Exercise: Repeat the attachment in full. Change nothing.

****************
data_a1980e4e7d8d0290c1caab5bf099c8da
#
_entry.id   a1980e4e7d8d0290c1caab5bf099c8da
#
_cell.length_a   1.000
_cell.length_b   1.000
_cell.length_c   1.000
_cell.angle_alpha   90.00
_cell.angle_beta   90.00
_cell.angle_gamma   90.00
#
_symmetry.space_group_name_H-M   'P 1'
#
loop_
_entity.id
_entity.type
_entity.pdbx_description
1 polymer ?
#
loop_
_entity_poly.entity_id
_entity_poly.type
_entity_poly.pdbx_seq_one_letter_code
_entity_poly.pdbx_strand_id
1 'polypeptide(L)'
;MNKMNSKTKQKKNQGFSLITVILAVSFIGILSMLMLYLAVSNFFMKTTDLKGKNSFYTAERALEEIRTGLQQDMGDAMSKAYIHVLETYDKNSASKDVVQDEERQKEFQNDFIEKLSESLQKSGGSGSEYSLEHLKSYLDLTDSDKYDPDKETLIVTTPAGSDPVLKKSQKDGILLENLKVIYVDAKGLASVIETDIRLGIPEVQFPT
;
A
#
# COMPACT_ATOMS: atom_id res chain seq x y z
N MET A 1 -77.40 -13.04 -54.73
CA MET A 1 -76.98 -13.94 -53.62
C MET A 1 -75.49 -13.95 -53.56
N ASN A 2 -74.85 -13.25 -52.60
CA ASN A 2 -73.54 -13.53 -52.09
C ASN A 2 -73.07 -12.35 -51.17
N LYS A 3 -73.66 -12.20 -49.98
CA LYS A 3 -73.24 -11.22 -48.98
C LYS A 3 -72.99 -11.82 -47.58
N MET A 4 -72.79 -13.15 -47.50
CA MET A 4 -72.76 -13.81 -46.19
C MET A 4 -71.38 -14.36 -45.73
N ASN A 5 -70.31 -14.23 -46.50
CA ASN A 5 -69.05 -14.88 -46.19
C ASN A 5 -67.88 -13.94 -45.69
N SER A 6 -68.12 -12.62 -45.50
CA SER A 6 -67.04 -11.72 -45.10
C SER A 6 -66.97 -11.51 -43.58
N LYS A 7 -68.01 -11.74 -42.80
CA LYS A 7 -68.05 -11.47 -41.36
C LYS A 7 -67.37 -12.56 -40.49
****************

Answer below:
data_a1980e4e7d8d0290c1caab5bf099c8da
#
_entry.id   a1980e4e7d8d0290c1caab5bf099c8da
#
_cell.length_a   1.000
_cell.length_b   1.000
_cell.length_c   1.000
_cell.angle_alpha   90.00
_cell.angle_beta   90.00
_cell.angle_gamma   90.00
#
_symmetry.space_group_name_H-M   'P 1'
#
loop_
_entity.id
_entity.type
_entity.pdbx_description
1 polymer ?
#
loop_
_entity_poly.entity_id
_entity_poly.type
_entity_poly.pdbx_seq_one_letter_code
_entity_poly.pdbx_strand_id
1 'polypeptide(L)'
;MNKMNSKTKQKKNQGFSLITVILAVSFIGILSMLMLYLAVSNFFMKTTDLKGKNSFYTAERALEEIRTGLQQDMGDAMSKAYIHVLETYDKNSASKDVVQDEERQKEFQNDFIEKLSESLQKSGGSGSEYSLEHLKSYLDLTDSDKYDPDKETLIVTTPAGSDPVLKKSQKDGILLENLKVIYVDAKGLASVIETDIRLGIPEVQFPT
;
A
#
# COMPACT_ATOMS: atom_id res chain seq x y z
N MET A 1 -77.40 -13.04 -54.73
CA MET A 1 -76.98 -13.94 -53.62
C MET A 1 -75.49 -13.95 -53.56
N ASN A 2 -74.85 -13.25 -52.60
CA ASN A 2 -73.54 -13.53 -52.09
C ASN A 2 -73.07 -12.35 -51.17
N LYS A 3 -73.66 -12.20 -49.98
CA LYS A 3 -73.24 -11.22 -48.98
C LYS A 3 -72.99 -11.82 -47.58
N MET A 4 -72.79 -13.15 -47.50
CA MET A 4 -72.76 -13.81 -46.19
C MET A 4 -71.38 -14.36 -45.73
N ASN A 5 -70.31 -14.23 -46.50
CA ASN A 5 -69.05 -14.88 -46.19
C ASN A 5 -67.88 -13.94 -45.69
N SER A 6 -68.12 -12.62 -45.50
CA SER A 6 -67.04 -11.72 -45.10
C SER A 6 -66.97 -11.51 -43.58
N LYS A 7 -68.01 -11.74 -42.80
CA LYS A 7 -68.05 -11.47 -41.36
C LYS A 7 -67.37 -12.56 -40.49